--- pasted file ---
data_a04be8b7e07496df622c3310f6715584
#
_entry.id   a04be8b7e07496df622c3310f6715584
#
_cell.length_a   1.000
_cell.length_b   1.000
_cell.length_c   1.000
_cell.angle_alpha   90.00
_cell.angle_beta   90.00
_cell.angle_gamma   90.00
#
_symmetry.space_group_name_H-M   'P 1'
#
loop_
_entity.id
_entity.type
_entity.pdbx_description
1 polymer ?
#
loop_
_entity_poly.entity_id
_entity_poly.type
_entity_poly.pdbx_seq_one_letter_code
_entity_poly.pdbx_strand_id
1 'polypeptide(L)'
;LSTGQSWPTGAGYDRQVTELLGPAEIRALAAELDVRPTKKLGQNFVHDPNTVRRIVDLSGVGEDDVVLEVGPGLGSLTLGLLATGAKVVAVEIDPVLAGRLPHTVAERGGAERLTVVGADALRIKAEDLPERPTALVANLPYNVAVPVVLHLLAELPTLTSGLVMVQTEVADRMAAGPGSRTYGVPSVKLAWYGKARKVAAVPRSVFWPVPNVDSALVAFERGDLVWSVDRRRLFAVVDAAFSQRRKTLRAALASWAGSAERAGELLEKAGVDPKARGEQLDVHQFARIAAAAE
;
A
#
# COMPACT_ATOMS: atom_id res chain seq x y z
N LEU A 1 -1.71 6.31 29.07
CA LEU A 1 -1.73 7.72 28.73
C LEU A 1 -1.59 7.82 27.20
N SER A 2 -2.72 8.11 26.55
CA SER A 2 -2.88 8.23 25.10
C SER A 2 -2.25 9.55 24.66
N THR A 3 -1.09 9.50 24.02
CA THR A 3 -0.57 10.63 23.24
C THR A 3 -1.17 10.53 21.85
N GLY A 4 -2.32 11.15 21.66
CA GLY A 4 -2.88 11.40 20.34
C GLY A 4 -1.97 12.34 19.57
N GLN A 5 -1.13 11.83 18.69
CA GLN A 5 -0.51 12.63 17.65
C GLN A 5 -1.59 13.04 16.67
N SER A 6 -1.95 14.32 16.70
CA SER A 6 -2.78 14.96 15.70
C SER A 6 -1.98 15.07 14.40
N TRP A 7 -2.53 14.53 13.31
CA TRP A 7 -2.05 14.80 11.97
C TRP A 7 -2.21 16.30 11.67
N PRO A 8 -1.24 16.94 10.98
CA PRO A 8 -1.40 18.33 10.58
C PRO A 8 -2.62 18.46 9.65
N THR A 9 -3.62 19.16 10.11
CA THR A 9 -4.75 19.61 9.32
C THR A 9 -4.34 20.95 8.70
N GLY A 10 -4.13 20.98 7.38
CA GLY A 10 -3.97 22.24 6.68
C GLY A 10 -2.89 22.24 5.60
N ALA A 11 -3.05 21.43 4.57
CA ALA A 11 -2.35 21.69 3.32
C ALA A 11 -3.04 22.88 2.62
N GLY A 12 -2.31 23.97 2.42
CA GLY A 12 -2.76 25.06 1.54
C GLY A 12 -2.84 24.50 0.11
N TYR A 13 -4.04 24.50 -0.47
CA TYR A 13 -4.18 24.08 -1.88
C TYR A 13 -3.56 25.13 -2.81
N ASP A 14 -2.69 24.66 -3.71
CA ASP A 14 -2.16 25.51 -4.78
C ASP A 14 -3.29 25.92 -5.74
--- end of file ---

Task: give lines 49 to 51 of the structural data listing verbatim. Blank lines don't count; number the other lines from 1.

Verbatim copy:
N TRP A 7 -2.53 14.53 13.31
CA TRP A 7 -2.05 14.80 11.97
C TRP A 7 -2.21 16.30 11.67